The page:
No limit to the length and breadth of phishing attacks on dissident writers
State security openly infiltrated the computers of dissident writer's network of friends
In the winter of 2009 to 2010, a mainland writer friend whose pen name is Zhao Dagong was arrested and detained by the security police. Zhao is vice-president and secretary of the Independent Chinese PEN Centre, a group of banned mainland writers whose president is Liu Xiaobo, the Nobel Peace laureate, currently serving an 11-year sentence for subversion.
Zhao suffered during Mao Zedong's Great Famine, surviving by eating the leaves and bark of trees, and other unpalatable food substitutes. It was an experience that led him to question his socialist education. In the 1990s, he published articles on the internet, many of them critical of the Communist Party. Two compilations of his essays have been published in Hong Kong.
Shortly after Liu was sentenced, police visited Zhao, who is used to being taken out of town "to drink tea" with them on significant anniversaries such as that of the June 4, 1989 crackdown, but this was different. According to his account after his release, 12 or 14 officers took all his computer equipment along with most of his library. He was held for two weeks and interrogated.
I did not know what to do except ask my friends to join Amnesty International's "urgent action" letter-writing campaign. But no news came and calls to the authorities went unanswered. His wife answered the phone, but did not want to talk. For days, I worried he would get a long prison term. Then, as suddenly as he had been taken, he was released, and I was overwhelmed with curiosity to know what had happened. I could not get through on the phone, but the next day I received an e-mail from his Gmail account, with a link to a blog post on his ordeal. I clicked the link, but there was no story. The next day an e-mail arrived from a new account, saying that his old e-mail had been hijacked. Two days later, a warning message told me to check my computer for a Trojan horse. And there it was.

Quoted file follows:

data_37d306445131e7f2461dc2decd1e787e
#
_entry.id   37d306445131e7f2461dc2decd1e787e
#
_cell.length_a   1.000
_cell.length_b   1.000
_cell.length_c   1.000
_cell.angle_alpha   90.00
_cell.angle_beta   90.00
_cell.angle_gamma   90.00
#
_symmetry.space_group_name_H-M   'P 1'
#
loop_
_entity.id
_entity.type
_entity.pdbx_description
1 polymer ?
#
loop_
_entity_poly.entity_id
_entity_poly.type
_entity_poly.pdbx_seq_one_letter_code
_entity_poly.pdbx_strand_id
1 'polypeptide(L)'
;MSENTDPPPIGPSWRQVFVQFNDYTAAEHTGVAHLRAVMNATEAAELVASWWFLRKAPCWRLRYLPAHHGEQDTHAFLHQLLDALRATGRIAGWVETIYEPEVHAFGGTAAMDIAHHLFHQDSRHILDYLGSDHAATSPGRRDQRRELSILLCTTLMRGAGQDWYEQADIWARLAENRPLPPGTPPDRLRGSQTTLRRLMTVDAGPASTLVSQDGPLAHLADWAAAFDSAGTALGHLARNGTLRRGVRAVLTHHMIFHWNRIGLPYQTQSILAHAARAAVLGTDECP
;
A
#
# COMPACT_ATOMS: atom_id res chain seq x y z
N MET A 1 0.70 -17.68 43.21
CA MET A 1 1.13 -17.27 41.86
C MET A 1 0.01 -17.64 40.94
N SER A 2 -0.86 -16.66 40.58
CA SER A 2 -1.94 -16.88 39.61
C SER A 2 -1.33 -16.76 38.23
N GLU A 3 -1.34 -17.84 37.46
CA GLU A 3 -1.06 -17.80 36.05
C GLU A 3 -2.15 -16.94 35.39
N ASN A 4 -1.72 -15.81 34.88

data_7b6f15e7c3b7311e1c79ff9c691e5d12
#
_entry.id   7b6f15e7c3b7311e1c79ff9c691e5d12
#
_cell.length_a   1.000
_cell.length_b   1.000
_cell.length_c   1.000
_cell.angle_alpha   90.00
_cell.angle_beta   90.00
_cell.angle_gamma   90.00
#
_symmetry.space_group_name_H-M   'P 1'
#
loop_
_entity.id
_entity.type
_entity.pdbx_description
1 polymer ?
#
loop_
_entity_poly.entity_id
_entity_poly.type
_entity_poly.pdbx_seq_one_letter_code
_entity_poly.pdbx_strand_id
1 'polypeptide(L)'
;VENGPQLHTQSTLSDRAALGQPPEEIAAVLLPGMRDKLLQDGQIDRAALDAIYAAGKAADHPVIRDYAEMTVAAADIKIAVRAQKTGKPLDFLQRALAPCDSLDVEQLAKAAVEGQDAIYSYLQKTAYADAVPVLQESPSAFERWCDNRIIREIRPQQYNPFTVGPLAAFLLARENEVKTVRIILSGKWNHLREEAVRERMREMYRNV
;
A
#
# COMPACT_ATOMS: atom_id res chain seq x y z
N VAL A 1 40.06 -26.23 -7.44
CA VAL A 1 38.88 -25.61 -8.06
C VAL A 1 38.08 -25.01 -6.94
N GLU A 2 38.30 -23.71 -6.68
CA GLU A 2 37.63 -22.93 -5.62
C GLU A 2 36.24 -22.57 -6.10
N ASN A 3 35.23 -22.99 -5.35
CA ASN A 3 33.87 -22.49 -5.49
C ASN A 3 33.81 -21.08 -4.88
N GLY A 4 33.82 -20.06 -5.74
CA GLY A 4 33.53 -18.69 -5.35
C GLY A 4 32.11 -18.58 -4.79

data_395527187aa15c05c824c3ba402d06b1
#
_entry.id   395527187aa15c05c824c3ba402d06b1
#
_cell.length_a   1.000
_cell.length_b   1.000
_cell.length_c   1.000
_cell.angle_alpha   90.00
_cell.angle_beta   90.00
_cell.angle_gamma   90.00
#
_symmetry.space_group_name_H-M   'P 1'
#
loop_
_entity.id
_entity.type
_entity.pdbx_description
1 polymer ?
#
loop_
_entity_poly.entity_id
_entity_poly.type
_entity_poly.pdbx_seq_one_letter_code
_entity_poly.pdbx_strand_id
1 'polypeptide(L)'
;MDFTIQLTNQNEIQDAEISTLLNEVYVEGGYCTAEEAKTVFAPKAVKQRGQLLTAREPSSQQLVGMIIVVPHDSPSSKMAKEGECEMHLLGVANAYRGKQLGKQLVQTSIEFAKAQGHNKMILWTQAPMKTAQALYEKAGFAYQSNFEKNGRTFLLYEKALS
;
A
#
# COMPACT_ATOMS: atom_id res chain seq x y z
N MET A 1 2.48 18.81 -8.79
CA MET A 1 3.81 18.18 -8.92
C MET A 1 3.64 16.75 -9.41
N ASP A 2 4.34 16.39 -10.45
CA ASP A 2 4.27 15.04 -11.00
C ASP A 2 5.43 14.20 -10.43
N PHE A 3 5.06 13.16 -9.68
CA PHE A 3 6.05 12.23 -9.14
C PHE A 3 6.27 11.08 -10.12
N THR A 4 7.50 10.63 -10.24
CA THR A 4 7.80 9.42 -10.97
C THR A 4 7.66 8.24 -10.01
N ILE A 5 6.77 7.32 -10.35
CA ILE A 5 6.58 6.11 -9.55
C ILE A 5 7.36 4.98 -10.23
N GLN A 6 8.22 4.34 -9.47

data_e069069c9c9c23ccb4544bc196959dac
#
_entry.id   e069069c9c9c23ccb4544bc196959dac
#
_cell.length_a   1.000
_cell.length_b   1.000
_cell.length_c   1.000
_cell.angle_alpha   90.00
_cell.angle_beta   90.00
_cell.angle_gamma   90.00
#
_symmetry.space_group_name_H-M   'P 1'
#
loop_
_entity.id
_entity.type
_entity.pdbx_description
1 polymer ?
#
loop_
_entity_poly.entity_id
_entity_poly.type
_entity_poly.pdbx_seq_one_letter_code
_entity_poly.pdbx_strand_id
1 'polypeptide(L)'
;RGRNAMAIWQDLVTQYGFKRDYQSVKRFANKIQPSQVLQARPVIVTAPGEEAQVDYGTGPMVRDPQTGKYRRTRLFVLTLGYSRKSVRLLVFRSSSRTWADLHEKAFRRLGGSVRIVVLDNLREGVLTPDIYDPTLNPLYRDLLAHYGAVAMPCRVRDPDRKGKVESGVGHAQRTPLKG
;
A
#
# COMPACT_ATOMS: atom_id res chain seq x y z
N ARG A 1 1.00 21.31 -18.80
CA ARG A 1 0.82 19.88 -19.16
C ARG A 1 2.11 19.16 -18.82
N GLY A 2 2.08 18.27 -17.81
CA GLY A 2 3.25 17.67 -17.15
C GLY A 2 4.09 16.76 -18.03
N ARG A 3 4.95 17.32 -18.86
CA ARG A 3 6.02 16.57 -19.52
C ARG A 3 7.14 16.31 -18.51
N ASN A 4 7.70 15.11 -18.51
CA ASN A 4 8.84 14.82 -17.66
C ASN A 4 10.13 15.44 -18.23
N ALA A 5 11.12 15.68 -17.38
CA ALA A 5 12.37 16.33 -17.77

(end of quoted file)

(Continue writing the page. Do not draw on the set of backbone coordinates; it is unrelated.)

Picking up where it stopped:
According to Yu Du, the webmaster of the Independent Chinese Pen Centre, I was probably attacked by mainland network police. Presumably they had turned Zhao's computer over to their hacker colleagues, who had sent the bogus link to everyone on his mailing list. For 48 hours, they had had access to all my personal files.
"Why would they be interested in my personal information?" I asked. Yu replied: "Chinese police want to know everything."
Zhao said the hackers sent a lot of bogus e-mails and many of his friends were tricked into installing Trojans. Such was my introduction to the world of mainland state hacking. They presumably collected contacts, harvested e-mails and stole passwords, using these to engineer further phishing attacks and more deeply infiltrate dissident networks. It is likely that my information will be stored indefinitely.
The timing of the attacks left little doubt that this was the work of state security and there was no attempt to deny this. Thus it seems that within the Chinese-speaking world, it is accepted that hacking of party enemies is a fact of life. But the party's external enemies are only beginning to become aware.
Since then, Zhao's website has also been hacked, says the Google warning which appears when I try to access the site, and a virus has been installed. It has now been placed on a Google blacklist, Yu says. The virus enters the computers of anyone who visits the website, installing a Trojan that takes control.
Stephen Thompson is a Hong Kong-based journalist and IT consultant